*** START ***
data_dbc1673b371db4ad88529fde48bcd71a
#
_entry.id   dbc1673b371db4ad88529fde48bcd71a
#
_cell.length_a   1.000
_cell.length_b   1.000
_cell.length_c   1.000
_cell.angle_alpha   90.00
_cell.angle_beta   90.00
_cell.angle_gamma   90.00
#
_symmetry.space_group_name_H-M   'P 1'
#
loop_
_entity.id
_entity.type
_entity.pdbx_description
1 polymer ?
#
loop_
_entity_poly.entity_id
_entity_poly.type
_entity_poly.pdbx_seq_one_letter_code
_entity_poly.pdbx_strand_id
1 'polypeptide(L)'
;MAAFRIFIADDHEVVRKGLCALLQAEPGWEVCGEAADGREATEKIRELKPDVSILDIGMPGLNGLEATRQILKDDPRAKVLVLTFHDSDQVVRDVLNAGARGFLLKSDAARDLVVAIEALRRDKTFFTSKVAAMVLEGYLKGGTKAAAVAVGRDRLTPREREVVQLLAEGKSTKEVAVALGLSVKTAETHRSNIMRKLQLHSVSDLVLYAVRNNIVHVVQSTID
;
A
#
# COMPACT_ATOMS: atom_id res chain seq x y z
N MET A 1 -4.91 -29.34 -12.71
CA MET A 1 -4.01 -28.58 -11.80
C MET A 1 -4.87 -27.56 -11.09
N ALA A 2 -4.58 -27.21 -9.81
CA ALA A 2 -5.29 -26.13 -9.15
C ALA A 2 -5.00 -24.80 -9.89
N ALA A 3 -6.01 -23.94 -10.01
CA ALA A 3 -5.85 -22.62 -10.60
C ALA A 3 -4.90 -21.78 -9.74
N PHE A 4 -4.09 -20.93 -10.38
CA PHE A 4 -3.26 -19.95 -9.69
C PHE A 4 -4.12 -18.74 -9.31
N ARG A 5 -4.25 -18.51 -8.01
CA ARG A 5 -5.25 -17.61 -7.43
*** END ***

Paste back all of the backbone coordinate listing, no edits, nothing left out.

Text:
data_dbc1673b371db4ad88529fde48bcd71a
#
_entry.id   dbc1673b371db4ad88529fde48bcd71a
#
_cell.length_a   1.000
_cell.length_b   1.000
_cell.length_c   1.000
_cell.angle_alpha   90.00
_cell.angle_beta   90.00
_cell.angle_gamma   90.00
#
_symmetry.space_group_name_H-M   'P 1'
#
loop_
_entity.id
_entity.type
_entity.pdbx_description
1 polymer ?
#
loop_
_entity_poly.entity_id
_entity_poly.type
_entity_poly.pdbx_seq_one_letter_code
_entity_poly.pdbx_strand_id
1 'polypeptide(L)'
;MAAFRIFIADDHEVVRKGLCALLQAEPGWEVCGEAADGREATEKIRELKPDVSILDIGMPGLNGLEATRQILKDDPRAKVLVLTFHDSDQVVRDVLNAGARGFLLKSDAARDLVVAIEALRRDKTFFTSKVAAMVLEGYLKGGTKAAAVAVGRDRLTPREREVVQLLAEGKSTKEVAVALGLSVKTAETHRSNIMRKLQLHSVSDLVLYAVRNNIVHVVQSTID
;
A
#
# COMPACT_ATOMS: atom_id res chain seq x y z
N MET A 1 -4.91 -29.34 -12.71
CA MET A 1 -4.01 -28.58 -11.80
C MET A 1 -4.87 -27.56 -11.09
N ALA A 2 -4.58 -27.21 -9.81
CA ALA A 2 -5.29 -26.13 -9.15
C ALA A 2 -5.00 -24.80 -9.89
N ALA A 3 -6.01 -23.94 -10.01
CA ALA A 3 -5.85 -22.62 -10.60
C ALA A 3 -4.90 -21.78 -9.74
N PHE A 4 -4.09 -20.93 -10.38
CA PHE A 4 -3.26 -19.95 -9.69
C PHE A 4 -4.12 -18.74 -9.31
N ARG A 5 -4.25 -18.51 -8.01
CA ARG A 5 -5.25 -17.61 -7.43